I said “Hey!” When he looked over, I explained I needed a face to go with the plate and pointed to the camera. He said he was really, really, really sorry.

I’ll not ascribe to malice what can be explained by distraction; if he wanted to hassle me, I’d be dead now. Most likely, it’s one of those distracted driving things that happens to all of us … to some, alas, far more frequently than to others.

Took a while for the shakes to stop.

Put down that damn phone / tablet / burger and pay attention!

[Update: Still images captured from the Sony HDR-AS30V helmet camera, recorded at 1920x1080 60 fps.]

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3D Printed Things I’ve Designed: Brag Sheets

The whole reason I got a 3D printer in the first place was to make things that would otherwise be too difficult or tedious by hand or on a CNC mill. Most of the things I make look like brackets and I don’t do sculptures … this stuff solves problems!

Being able to go from “I need a part shaped like that” to holding the thing in my hand a few hours (or, for complex designs, days) later is empowering. Being able to adjust a dimension by changing the source code and “recompiling” to get a new part is wonderful.

These five slides from the presentation show my answers to the question “Why would anyone want a 3D printer?” Clicky for more dots.

Things I Designed - 1

Things I Designed – 1

Things I Designed - 2

Things I Designed – 2

Things I Designed - 3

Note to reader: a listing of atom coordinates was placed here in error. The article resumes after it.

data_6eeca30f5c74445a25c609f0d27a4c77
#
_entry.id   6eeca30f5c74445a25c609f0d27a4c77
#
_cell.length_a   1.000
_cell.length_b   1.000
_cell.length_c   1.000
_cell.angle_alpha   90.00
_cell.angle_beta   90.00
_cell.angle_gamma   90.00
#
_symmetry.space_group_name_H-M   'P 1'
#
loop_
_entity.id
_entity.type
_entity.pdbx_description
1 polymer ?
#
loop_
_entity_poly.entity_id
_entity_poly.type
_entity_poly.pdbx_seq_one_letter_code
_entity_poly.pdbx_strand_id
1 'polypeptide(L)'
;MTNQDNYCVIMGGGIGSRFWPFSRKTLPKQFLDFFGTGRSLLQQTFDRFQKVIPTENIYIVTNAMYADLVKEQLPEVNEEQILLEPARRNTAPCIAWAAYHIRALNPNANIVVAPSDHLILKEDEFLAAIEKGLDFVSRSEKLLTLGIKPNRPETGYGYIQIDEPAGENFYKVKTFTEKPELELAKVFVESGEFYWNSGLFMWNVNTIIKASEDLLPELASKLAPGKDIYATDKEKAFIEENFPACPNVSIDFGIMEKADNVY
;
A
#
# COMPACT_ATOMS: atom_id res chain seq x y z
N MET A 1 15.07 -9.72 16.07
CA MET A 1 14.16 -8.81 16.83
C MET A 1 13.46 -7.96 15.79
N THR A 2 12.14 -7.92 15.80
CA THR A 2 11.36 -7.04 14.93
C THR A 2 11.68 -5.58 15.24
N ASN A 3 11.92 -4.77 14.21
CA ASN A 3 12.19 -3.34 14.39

Things I Designed – 3

Things I Designed - 4

Things I Designed – 4

Things I Designed - 5

Things I Designed – 5

You can find those and more by searching for OpenSCAD source code.

They go along with the sheets of solid models.

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Bicycle Helmet Mirror Mount: Re-anchoring the Boom

My original dimensions for the helmet mirror mount used three sections of the inspection mirror shaft, with a short length of the fattest tube screwed into the azimuth turret:

Mirror shaft - 2-56 stud

Mirror shaft – 2-56 stud

Each section has a pair of brass leaf springs applying just enough friction to hold the next-smallest tube in place, with a rolled crimp securing the springs and preventing the smaller section from pulling out. My first version used that short length of the largest section and the next (for Mary’s helmet) used only the two smallest tubes; it’s rapid prototyping at its finest, except that I rarely discard a prototype that actually works.

Late last year I managed to pull the shaft out of the base while adjusting the length and watched those two springs flutter to the ground beside me.

After finding both of them amid the usual roadside clutter, I swore a mighty oath that I’d epoxy the base of the middle tube into the larger one, eliminating one non-functional adjustment point:

Bike helmet mirror mount - epoxied stalk base

Bike helmet mirror mount – epoxied stalk base

The heatstink tubing covers most of the evidence, but you can see a fillet of epoxy around the end.

Done!

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V-Brake Replaceable Pad Pins

After replacing the front wheel bearings, I replaced both pairs of brake pads. The rear brakes use holders with slide-in pads, but I’ve never been happy with the dinky little pins that retain the pads, so this time I’m using ordinary cotter pins:

V-brake pads - cotter pin retainer

V-brake pads – cotter pin retainer

The rear brake pads on a diamond-frame bike sit nearly horizontally on the seat stays, with the pin head pointed upward. On Tour Easy recumbents, the pads stand almost vertically on the chain stays, with the pins sideways:

Tour Easy rear brakes

Tour Easy rear brakes

That photo dates to 2010, when those brakes were new. Nary a pin has worked loose yet and I don’t expect they ever will, but …

If the pins rust before the pads wear out, I’ll go back to those little bitty OEM stainless pins.